Flowers = Caring = Engagement
May is the month for flowers. Washington D.C. is particularly beautiful in the late April/May timeframe.
I recently got up super early to go see the cherry blossoms (and get a parking spot) before sunrise. It was cold and windy, but was one of those special events. There’s a whole hillside of the National Arboretum that’s really spectacular during the height of the azaleas. And the area around the U. S. Capitol and Union Station is particularly pretty (both trees and flowers) during this time of year.
I’ve been to see “flower farms” in the Dutch village of Solvang, CA, Butchart Gardens in Victoria, BC, and tulips in the town of Holland, MI. At home we have daffodils, jonquils, irises, hydrangeas, and dandelions.
WHY FLOWERS JEFF? Nature, beauty, peace, etc. At one point I considered being a flower arranger as my third career (Coast Guard officer, management consultant before that). We need (and even crave) more of the things that flowers give us – both personally and professionally. Flowers help us celebrate significant events and holidays. Flowers stimulate us to take close up pictures. Flowers help us play in the dirt and get our hands dirty. Flowers are a major part of many cultures (leis and their meaning of welcoming).Flowers help us grieve.
WORKPLACES: What do our workplaces need now? I maintain that it’s the sense of caring that comes when we give and receive flowers. To me, flowers are a symbol of caring.
How many organizations list CARING as one of their core values/guiding principles? How many list it as their first?
We do an exercise where people talk about and scribe what the leader they’d follow anywhere said or did … and what they didn’t say or didn’t do (mistakes they avoided). That brings back vivid, powerful, and sometimes raw memories. Then, we ask them to explain how they thought, felt, and acted because of that leader’s character/traits/behaviors. It connects the dots relative to engagement and commitment. Do this exercise yourself and reflect on the answers.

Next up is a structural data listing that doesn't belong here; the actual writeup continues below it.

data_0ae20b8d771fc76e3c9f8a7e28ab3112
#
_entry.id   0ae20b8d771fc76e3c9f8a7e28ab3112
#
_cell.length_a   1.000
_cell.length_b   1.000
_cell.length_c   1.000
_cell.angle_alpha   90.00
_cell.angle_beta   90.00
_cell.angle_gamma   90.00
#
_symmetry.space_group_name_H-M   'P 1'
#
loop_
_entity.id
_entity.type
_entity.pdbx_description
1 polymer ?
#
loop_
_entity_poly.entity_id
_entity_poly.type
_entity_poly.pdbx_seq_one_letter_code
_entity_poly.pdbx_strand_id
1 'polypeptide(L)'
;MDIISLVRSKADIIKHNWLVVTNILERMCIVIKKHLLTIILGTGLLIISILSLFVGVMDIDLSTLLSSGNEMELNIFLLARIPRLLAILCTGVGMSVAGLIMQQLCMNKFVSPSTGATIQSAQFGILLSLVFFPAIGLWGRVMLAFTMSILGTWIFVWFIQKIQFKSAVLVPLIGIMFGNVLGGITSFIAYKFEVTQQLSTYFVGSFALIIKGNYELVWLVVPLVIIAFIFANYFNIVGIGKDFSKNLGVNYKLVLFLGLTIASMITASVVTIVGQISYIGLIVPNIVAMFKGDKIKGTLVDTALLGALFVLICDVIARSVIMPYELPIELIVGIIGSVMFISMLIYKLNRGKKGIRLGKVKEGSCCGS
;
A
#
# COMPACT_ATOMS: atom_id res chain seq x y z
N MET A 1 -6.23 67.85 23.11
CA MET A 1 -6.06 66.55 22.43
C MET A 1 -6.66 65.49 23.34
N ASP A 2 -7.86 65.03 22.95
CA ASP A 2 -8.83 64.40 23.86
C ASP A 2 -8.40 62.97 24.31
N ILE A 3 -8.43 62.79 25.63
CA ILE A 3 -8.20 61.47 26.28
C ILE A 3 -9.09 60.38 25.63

NO LEADERSHIP BOOKS: We don’t really need leadership books or articles. It’s all in our experience. What can we replicate from those things that inspired us and minimize from those that crushed our spirit? My partner Ellen used to do an exercise where she asked participants to write down one thing they promised they would never do as a manager, but ended up doing anyway. The explanations for “Why” varied considerably, but often did not go back to the feelings they felt as a younger worker.
LIFE BALANCE: This is increasingly important to me now. Flowers help me … get outside, engage my sense of smell (sometime soon I will get stung), experience a wide spectrum of color, see nature at work (bees/pollination, butterflies), etc. Even people who live in the city crave flowers; think the escape of rooftop gardens, the charm of flower boxes in windows.
I hope, my Dear Reader, that you reflect on the connection between flowers, caring, better workplaces, engagement, and life balance. Now, go smell some flowers.